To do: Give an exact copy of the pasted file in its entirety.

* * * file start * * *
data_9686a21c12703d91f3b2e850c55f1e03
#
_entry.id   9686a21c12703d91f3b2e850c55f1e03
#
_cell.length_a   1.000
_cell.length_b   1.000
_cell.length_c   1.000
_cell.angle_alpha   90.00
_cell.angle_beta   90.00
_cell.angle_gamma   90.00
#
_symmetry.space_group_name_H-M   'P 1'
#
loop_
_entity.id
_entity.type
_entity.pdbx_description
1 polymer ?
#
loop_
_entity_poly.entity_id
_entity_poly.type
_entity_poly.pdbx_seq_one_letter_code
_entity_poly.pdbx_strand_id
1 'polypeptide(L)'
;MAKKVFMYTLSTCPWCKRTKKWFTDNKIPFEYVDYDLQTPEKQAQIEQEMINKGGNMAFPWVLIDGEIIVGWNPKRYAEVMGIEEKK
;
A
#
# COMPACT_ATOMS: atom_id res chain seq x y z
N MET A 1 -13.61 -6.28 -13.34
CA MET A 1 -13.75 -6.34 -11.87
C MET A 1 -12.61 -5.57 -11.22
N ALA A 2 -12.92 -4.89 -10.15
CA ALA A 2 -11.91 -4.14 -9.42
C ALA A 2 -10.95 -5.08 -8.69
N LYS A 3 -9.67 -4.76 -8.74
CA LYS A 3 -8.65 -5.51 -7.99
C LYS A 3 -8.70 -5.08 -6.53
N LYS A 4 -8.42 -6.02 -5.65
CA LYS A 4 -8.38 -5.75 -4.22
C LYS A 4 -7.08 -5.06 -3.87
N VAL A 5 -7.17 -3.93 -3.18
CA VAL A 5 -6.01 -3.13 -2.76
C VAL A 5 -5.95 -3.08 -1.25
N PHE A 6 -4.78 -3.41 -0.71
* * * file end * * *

data_9686a21c12703d91f3b2e850c55f1e03
#
_entry.id   9686a21c12703d91f3b2e850c55f1e03
#
_cell.length_a   1.000
_cell.length_b   1.000
_cell.length_c   1.000
_cell.angle_alpha   90.00
_cell.angle_beta   90.00
_cell.angle_gamma   90.00
#
_symmetry.space_group_name_H-M   'P 1'
#
loop_
_entity.id
_entity.type
_entity.pdbx_description
1 polymer ?
#
loop_
_entity_poly.entity_id
_entity_poly.type
_entity_poly.pdbx_seq_one_letter_code
_entity_poly.pdbx_strand_id
1 'polypeptide(L)'
;MAKKVFMYTLSTCPWCKRTKKWFTDNKIPFEYVDYDLQTPEKQAQIEQEMINKGGNMAFPWVLIDGEIIVGWNPKRYAEVMGIEEKK
;
A
#
# COMPACT_ATOMS: atom_id res chain seq x y z
N MET A 1 -13.61 -6.28 -13.34
CA MET A 1 -13.75 -6.34 -11.87
C MET A 1 -12.61 -5.57 -11.22
N ALA A 2 -12.92 -4.89 -10.15
CA ALA A 2 -11.91 -4.14 -9.42
C ALA A 2 -10.95 -5.08 -8.69
N LYS A 3 -9.67 -4.76 -8.74
CA LYS A 3 -8.65 -5.51 -7.99
C LYS A 3 -8.70 -5.08 -6.53
N LYS A 4 -8.42 -6.02 -5.65
CA LYS A 4 -8.38 -5.75 -4.22
C LYS A 4 -7.08 -5.06 -3.87
N VAL A 5 -7.17 -3.93 -3.18
CA VAL A 5 -6.01 -3.13 -2.76
C VAL A 5 -5.95 -3.08 -1.25
N PHE A 6 -4.78 -3.41 -0.71